Volkswagen workers vote yes to unionizing, igniting UAW’s push to organize the South

By Andrea Hsu and Stephan Bisaha
Volkswagen workers in Chattanooga, Tenn., celebrate as results from the union election at the auto plant come in on April 19, 2024. The final tally was 2,628 votes in favor of unionizing and 985 against.
Volkswagen workers in Chattanooga, Tenn., celebrate as results from the union election at the auto plant come in on April 19, 2024. The final tally was 2,628 votes in favor of unionizing and 985 against.
Updated April 19, 2024 at 11:48 PM ET

Workers at the Volkswagen plant in Chattanooga, Tenn., have voted overwhelmingly to join the United Auto Workers, setting a new trajectory for labor unions in the American South.

With 3,613 ballots counted, the final tally was 2,628 votes in favor of joining the UAW, and 985 votes against. Some 73% of workers voted in favor of unionizing.

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The UAW pulled off the resounding victory after two prior defeats in a region deeply skeptical of unions and despite repeated warnings from state Republican leaders and the business community that unionizing would be a big mistake.

From early in the count, it was clear that the UAW had won many workers over. Yes votes quickly began outnumbering no votes by about 3 to 1, a lead that held throughout the night.

Quinton North, who assembles battery packs for the Volkswagen ID.4 electric SUV, voted no in the last union election at Volkswagen in 2019, swayed by pervasive anti-union messaging in that campaign.

This time, North voted yes, citing the leadership of UAW president Shawn Fain as a big reason.

“He’s really showed what he is — he’s for the workers,” he said at a UAW-organized watch party in Chattanooga.

Addressing the watch party crowd after the tally was complete, Fain welcomed the Volkswagen workers into the UAW and thanked them for their perseverance.

“You all have just done the most important thing a working class person can do, and that’s stand up,” he said to loud cheering.

Some 4,300 hourly workers at the plant were eligible to vote this week. The union needed a simple majority of votes cast to win the election.

Noting voter turnout of 83.5%, the German automaker issued a short statement saying: “Volkswagen thanks its Chattanooga workers for voting in this election.”

Chattanooga plant was previously a place of UAW defeat

All eyes were on the Volkswagen vote, given two previous defeats for the UAW’s attempt to organize the same Chattanooga plant in 2014 and 2019. Similar efforts at several other auto manufacturing plants in the South have also failed over the years.

One of the key reasons is that these jobs have paid well compared to others in the region, and many workers haven’t felt the need for union representation. In fact, over the years, Southern states lured foreign automakers with not just hundreds of millions of dollars in incentives but some assurance that the companies wouldn’t have to deal with the UAW if they didn’t want to.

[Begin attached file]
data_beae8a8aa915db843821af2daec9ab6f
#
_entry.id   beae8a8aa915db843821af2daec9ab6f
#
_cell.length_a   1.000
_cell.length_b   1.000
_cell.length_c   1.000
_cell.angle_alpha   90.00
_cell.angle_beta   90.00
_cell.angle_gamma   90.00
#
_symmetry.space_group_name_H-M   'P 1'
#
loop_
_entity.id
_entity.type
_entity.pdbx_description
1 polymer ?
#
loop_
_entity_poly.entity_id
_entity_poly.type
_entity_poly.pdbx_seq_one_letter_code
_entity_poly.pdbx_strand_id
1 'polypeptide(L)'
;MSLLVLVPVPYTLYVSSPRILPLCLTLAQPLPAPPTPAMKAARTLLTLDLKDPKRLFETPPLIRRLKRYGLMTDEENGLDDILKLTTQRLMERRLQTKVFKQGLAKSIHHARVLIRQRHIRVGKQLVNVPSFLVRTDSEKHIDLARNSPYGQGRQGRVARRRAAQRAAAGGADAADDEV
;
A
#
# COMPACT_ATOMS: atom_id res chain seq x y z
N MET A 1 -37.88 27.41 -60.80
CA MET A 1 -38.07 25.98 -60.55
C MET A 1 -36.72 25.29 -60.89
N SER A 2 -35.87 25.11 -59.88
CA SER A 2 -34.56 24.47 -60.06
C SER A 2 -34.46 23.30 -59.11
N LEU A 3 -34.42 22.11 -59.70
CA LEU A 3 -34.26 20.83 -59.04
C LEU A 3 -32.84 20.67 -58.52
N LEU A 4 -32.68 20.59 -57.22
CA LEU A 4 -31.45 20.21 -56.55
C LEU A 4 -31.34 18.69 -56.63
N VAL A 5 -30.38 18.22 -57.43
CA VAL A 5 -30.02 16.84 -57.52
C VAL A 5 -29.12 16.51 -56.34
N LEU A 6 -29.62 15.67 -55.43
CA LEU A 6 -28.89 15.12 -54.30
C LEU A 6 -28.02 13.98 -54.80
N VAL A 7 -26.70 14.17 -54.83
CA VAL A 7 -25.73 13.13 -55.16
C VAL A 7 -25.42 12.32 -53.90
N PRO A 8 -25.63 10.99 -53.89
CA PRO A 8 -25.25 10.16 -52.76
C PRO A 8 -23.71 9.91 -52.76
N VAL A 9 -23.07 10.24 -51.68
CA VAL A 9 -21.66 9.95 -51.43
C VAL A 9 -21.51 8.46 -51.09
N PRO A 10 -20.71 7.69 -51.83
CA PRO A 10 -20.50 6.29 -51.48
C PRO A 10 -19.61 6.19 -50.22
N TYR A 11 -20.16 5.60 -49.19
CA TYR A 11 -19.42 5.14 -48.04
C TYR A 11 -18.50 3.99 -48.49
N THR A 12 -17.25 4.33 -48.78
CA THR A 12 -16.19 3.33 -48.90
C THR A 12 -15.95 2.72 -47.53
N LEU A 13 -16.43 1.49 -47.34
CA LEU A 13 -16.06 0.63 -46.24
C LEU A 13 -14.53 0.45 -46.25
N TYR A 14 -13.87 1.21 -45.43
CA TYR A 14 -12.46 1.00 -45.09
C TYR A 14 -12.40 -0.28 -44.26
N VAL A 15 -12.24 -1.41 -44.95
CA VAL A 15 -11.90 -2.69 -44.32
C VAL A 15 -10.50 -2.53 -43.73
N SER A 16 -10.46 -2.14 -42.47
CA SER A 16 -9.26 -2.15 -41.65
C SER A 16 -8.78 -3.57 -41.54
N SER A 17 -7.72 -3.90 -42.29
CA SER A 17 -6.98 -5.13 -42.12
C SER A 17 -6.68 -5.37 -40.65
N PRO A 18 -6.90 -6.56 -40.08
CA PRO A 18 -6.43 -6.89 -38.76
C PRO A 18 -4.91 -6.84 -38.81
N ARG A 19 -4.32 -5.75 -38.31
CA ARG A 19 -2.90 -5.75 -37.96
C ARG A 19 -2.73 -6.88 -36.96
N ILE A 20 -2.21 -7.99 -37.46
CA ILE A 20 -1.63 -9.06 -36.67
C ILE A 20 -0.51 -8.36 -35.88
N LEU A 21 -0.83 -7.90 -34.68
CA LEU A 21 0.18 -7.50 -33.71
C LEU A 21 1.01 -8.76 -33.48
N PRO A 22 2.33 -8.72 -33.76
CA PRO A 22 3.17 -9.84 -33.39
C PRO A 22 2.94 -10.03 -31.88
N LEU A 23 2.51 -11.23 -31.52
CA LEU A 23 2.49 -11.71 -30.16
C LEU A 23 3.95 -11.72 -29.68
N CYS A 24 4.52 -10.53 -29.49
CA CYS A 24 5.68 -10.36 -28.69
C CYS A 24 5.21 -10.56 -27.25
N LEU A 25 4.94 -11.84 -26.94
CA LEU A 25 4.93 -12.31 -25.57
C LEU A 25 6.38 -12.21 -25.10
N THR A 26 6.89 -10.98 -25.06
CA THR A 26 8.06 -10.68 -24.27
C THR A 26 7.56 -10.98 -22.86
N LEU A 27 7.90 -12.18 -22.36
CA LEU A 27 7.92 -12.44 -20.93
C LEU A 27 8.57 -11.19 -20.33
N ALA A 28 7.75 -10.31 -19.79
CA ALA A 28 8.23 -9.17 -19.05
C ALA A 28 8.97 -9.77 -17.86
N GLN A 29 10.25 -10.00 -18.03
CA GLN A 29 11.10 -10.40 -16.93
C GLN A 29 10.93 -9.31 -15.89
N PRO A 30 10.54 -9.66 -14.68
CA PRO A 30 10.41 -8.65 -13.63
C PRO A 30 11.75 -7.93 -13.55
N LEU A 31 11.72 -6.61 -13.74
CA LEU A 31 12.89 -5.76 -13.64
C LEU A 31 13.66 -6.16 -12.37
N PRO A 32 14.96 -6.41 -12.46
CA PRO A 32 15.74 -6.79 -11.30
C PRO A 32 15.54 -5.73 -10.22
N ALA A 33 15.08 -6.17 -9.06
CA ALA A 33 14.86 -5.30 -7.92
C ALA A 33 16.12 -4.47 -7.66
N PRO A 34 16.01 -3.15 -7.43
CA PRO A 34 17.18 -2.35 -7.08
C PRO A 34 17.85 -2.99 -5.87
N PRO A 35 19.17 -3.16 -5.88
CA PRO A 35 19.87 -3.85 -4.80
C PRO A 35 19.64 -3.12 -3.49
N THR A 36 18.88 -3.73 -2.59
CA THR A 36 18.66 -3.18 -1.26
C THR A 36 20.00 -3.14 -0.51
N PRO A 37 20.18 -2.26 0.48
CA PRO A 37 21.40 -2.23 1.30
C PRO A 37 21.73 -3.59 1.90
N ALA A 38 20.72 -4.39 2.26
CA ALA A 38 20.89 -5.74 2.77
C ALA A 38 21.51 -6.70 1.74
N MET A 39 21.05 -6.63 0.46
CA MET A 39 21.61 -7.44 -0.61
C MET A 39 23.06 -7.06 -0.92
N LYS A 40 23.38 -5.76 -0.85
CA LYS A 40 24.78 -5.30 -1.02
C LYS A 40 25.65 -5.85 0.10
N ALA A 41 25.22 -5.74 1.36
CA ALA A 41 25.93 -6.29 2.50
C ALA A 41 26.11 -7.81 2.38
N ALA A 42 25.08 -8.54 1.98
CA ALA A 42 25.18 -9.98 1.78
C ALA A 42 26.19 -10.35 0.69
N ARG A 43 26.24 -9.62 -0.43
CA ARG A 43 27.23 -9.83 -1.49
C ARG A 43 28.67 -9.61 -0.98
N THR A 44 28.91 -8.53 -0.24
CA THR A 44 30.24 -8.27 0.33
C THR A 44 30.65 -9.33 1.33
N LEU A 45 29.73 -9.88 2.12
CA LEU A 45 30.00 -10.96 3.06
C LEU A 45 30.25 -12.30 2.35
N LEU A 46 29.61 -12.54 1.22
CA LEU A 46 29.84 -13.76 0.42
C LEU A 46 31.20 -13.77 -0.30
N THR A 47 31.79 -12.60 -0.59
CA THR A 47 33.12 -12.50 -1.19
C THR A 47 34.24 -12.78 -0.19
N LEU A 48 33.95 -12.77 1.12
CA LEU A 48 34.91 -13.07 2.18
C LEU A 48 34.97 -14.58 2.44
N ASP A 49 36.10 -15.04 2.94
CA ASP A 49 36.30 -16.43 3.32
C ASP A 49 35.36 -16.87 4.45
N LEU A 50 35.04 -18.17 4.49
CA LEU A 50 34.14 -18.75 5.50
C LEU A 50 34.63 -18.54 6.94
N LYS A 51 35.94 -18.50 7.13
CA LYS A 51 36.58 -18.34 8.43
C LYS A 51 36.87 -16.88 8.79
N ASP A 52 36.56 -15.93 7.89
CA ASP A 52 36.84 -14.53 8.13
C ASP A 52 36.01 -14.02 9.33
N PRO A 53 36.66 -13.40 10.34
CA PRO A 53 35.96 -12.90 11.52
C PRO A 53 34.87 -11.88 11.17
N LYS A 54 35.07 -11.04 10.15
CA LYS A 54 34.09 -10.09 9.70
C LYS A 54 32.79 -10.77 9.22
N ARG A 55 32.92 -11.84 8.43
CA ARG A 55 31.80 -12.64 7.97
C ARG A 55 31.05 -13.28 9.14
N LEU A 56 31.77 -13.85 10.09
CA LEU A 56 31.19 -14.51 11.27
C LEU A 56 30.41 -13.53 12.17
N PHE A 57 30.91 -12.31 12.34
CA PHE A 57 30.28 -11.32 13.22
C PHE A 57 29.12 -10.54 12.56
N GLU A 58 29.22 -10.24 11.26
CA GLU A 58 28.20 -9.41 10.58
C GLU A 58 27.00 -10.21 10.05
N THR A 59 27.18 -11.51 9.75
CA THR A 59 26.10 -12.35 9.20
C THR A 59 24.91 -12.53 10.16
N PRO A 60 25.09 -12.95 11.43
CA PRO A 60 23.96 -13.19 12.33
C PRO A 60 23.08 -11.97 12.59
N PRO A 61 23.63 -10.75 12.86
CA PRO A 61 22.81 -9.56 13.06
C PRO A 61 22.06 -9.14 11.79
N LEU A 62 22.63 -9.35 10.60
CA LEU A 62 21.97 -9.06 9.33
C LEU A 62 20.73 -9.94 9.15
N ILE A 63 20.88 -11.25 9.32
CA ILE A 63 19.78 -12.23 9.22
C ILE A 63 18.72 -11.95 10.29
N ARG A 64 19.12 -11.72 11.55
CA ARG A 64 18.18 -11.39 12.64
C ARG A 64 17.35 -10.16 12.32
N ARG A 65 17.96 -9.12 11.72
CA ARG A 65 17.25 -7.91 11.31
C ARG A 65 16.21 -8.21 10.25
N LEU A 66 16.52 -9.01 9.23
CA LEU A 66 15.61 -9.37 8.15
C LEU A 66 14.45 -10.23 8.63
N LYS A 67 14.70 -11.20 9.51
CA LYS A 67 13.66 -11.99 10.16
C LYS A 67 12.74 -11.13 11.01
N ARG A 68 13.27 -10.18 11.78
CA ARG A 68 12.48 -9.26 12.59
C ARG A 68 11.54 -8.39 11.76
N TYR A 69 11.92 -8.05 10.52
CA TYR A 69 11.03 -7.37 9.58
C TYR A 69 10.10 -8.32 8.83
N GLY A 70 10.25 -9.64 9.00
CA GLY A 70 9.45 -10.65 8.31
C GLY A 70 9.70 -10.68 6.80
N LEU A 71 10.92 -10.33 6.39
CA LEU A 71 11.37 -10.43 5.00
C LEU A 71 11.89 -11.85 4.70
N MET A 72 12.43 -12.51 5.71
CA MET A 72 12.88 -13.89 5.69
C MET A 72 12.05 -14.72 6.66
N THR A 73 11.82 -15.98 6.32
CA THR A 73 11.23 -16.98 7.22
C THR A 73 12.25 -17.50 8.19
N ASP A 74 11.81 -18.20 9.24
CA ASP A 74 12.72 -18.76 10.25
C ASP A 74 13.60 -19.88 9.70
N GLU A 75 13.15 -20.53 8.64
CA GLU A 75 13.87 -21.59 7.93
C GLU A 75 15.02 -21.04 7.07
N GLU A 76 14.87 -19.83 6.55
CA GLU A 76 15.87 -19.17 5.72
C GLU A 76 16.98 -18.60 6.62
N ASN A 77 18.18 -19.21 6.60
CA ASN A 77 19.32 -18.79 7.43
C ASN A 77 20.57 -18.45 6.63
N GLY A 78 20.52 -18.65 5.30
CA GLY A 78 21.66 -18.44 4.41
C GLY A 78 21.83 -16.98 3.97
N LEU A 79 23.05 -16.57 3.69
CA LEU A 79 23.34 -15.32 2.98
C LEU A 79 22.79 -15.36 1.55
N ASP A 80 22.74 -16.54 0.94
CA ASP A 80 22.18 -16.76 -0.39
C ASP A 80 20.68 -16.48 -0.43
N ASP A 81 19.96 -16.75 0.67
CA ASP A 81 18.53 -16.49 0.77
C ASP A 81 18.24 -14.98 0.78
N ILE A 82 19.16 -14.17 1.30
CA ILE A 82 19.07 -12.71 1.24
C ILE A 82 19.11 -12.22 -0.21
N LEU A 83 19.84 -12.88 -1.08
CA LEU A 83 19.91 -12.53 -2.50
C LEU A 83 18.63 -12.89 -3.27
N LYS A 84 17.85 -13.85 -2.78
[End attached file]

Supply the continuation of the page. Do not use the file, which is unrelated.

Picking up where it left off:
The pitch worked. In the last three decades or so, around a dozen foreign auto plants have opened up, from Nissan and Toyota to Honda and Mercedes, among others. Collectively, they’ve created tens of thousands of jobs for the Southern economy.

Politicians warned jobs were in jeopardy

Republican leaders in the state had warned that those jobs could be lost should workers join the UAW.

“I believe it would be a big mistake for those workers to risk their future by giving up the freedom to decide it themselves and hand that over to a negotiator on their behalf,” said Tennessee Gov. Bill Lee on a visit to Chattanooga earlier this month.

The UAW’s focus on the South, backed by $40 million in spending, has drawn concern from other state politicians as well.

On Tuesday, Lee joined governors from Texas, South Carolina, Mississippi, Georgia and Alabama in a joint statement speaking out against the union drive.

“The reality is companies have a choice when it comes to where to invest and bring jobs and opportunity,” the statement said. “Unionization would certainly put our states’ jobs in jeopardy — in fact, in this year already, all of the UAW automakers have announced layoffs.”

Tesla, which is not unionized, also announced major layoffs this week.

In a statement congratulating the Volkswagen workers on their “historic vote,” President Biden took aim at the politicians.

“Let me be clear to the Republican governors that tried to undermine this vote: there is nothing to fear from American workers using their voice and their legal right to form a union if they so choose,” he wrote.

It was the only VW plant in the world without worker representation

In a Q&A on its website, Volkswagen wrote: “We respect our employees’ right to decide this important issue through a democratic process and to determine who should represent their interests.”

Assembly worker Joshua Treece, who voted yes, said the company seemed pretty neutral as the election neared.

“The only negative stuff would have been from other employees that were against it,” he says.

The Chattanooga plant produces Volkswagen’s Atlas SUV and the ID.4, an electric SUV. Until now, it was the only Volkswagen plant worldwide without worker representation.

With the vote at Volkswagen now wrapped up, the union is turning its attention to the Mercedes-Benz plant in Vance, Ala., where a union election will begin May 13 for some 5,200 workers.

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